02 Dec 2021

Marking a special birthday - December 6, 1921

Marking a special birthday - December 6, 1921

Michael Collins who reluctantly signed the Agreement with Lloyd George. Within a few months he was killed by a fellow Irishman at Béal na Bláth

In a recent analysis of the results of a survey, under the title “Global Trends 2021” (Fintan O’Toole - Irish Times November 13) reports that we Irish have scored very well in how we think of ourselves and of our country. We have a strong sense of national pride and there is a “sober realism” about the fact that, though we have few illusions about ourselves or our country, we, nevertheless, love Ireland and are proud to be Irish.
It seems to me that this conclusion evokes an immediate response: “Why wouldn’t we!” We live in a peaceful, beautiful country, a democracy, with a sound system of law and order and justice. We now have a good economic structure, with near full employment and a good quality of life. Yes, we have problems, such as a shortage of houses, but this is something we share with other countries, and which does have a solution. And, yes, we are invaded by the pandemic Covid at the present time, but so is every other country in the world.
The results of the Global Trends survey seem to imply that we are a modestly confident people happy in, and loving, our own place. And that, it seems to me, is no small achievement for a country now reaching its hundredth birthday in self governance, and whose birth pangs were particularly turbulent and traumatic. On December 6, 1921, five Irish delegates, led by Arthur Griffith and seven British delegates, led by the Prime Minister, David Lloyd George, signed documents under the title Articles of Agreement, bringing into existence the Irish Free State which is now the Irish Republic.
It was both an ending and a beginning: the ending of a period of 800 years which started in 1169, when the Normans sailed up Bannow Bay in Wexford to take over that area of the island. They were not met by the native people, the Irish, who were engaged in their own tribal feuds, but by the resident Vikings. The Normans, already well experienced in conquest, won. They then did the sensible thing - they married Irish wives, integrated, and became, as our school history books told us, “more Irish than the Irish themselves”. They were entrepreneurs. They and the native Irish ultimately “jelled” to become one people - Irish - who wanted to govern themselves - and so began, the final phase of the struggle, the campaign for Home Rule, 1916, and what we now call our “War of Independence - 1918-21”.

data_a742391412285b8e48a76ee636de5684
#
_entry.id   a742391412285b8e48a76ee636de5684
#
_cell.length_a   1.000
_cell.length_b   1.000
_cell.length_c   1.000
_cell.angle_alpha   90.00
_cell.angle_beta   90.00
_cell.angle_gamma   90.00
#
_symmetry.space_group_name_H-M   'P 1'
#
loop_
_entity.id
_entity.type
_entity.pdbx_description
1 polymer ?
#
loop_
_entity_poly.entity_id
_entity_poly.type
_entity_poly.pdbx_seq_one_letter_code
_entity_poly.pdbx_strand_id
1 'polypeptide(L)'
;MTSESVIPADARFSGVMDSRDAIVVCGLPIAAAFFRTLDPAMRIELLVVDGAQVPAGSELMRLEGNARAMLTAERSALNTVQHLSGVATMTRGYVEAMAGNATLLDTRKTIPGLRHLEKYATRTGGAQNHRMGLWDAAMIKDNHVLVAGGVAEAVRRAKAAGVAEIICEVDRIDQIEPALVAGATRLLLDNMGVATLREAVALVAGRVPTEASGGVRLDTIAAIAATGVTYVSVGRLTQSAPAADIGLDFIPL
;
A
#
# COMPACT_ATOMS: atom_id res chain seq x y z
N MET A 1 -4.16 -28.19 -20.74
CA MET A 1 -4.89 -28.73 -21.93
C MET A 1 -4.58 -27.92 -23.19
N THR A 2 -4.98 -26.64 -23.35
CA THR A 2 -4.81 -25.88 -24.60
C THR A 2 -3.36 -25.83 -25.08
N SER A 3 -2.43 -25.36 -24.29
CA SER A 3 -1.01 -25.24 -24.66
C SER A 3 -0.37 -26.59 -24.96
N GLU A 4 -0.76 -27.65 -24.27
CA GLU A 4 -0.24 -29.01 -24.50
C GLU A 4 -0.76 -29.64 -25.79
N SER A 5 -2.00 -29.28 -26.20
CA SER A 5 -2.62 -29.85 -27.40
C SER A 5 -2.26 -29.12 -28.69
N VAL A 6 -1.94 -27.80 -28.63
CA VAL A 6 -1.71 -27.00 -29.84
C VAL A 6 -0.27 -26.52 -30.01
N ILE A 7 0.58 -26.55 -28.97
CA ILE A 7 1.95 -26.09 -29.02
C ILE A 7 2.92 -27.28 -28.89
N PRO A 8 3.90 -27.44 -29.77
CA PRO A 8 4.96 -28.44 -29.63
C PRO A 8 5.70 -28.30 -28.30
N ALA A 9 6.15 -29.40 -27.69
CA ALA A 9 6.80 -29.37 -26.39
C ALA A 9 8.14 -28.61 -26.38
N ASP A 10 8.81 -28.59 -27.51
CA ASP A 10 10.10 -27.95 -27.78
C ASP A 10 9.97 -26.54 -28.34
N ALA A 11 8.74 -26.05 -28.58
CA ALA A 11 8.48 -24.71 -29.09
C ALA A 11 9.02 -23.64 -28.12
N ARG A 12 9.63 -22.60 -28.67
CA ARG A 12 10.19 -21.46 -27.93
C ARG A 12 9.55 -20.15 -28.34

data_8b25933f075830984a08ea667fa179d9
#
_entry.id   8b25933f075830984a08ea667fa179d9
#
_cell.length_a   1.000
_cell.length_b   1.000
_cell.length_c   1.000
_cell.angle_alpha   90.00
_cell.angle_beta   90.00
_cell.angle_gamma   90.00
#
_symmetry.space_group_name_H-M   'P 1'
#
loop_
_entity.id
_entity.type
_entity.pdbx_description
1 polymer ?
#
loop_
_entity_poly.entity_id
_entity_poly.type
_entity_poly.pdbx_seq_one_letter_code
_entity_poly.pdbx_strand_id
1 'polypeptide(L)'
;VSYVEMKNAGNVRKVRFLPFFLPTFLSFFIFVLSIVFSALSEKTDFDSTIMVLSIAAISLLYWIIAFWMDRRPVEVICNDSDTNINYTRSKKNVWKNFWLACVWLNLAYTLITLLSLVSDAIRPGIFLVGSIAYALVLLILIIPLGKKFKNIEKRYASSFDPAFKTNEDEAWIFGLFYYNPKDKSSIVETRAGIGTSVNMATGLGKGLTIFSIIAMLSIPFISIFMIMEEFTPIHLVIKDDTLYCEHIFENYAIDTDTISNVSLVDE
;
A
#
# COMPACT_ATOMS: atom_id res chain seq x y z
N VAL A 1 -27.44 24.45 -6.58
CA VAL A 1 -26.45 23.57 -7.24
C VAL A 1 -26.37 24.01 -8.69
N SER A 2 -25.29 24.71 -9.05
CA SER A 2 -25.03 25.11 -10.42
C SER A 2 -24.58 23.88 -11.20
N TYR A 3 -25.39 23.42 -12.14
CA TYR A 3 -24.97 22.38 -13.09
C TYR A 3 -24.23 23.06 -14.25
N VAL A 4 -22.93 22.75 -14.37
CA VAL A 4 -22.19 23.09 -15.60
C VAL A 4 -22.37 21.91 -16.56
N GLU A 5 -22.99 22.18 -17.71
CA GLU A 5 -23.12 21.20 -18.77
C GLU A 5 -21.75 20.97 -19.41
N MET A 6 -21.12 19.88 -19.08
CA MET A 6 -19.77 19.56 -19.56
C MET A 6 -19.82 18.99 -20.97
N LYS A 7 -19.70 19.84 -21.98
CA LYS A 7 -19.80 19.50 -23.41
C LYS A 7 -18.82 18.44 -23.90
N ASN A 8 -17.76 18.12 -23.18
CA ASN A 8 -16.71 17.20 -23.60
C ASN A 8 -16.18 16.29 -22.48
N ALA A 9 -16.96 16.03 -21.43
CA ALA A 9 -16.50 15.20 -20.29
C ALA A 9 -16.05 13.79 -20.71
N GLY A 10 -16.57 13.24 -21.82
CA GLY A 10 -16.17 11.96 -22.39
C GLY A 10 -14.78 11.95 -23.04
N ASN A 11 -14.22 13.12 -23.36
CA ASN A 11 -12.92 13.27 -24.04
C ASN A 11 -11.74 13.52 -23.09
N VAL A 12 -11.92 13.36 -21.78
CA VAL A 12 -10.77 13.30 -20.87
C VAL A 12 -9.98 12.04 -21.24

A Truce was called in mid 1921. It was welcomed by ordinary people, who had endured The Black and Tans, daily reports of death and destruction, curfews and restrictions on their movements. Negotiations immediately started between Britain and the elected members of what we now call the First Dáil. The Irish delegates reported the content of these meetings to the Dáil where they were debated and contested. The near final phase was reached on October 11 when the Irish delegation, of which the 29-year-old Michael Collins was a member, met what Tim Pat Coogan has described in his biography of Collins as the most formidable assembly of politicians - David Lloyd George, the Prime Minister, Lord Birkenhead, Austen Chamberlain and Winston Churchill, supported by the most experienced of Civil Servants. The date of the final meeting was set for December 6, 1921.
It would appear that the Dáil was already not a unified assembly. The “split” which was a characteristic of so much of our Irish history was already in situ. The President, Eamonn De Valera, refused to go, saying his place was with the Dáil and the Irish people. Griffith, the intellectual but practical politician and Michael Collins were very reluctant delegates. Lloyd George promised a full-scale war within three days if the Agreement was not signed. This was accepted as a serious threat, especially by Collins, who realised that neither the manpower or arms were available to combat such a war, and after much delay he signed, remarking that in doing so he was probably signing his death warrant. He was; within the next few months he was killed by a fellow Irishman.
And so the Free State was born into civil war, much division and bitterness and at a time when the world was experiencing a severe economic depression. There was little money, massive unemployment and consequent emigration, a broken society and continued killing and destruction. In this climate, law and order had to be established, an army and police force formed, institutions founded, legislation enacted, an economy restored. It was a formidable task.
Now, a hundred years after that painful birth, we modern Irish citizens can declare ourselves, in a Global Survey, that we are happy to be Irish and that we love our country. That, it seems to me, has been no small achievement and should be the foundation of our gratitude to the leaders, the democratic politicians, the hard-working ordinary citizens, whose work and dedication and endurance took us from where we were a century ago to where we are today.

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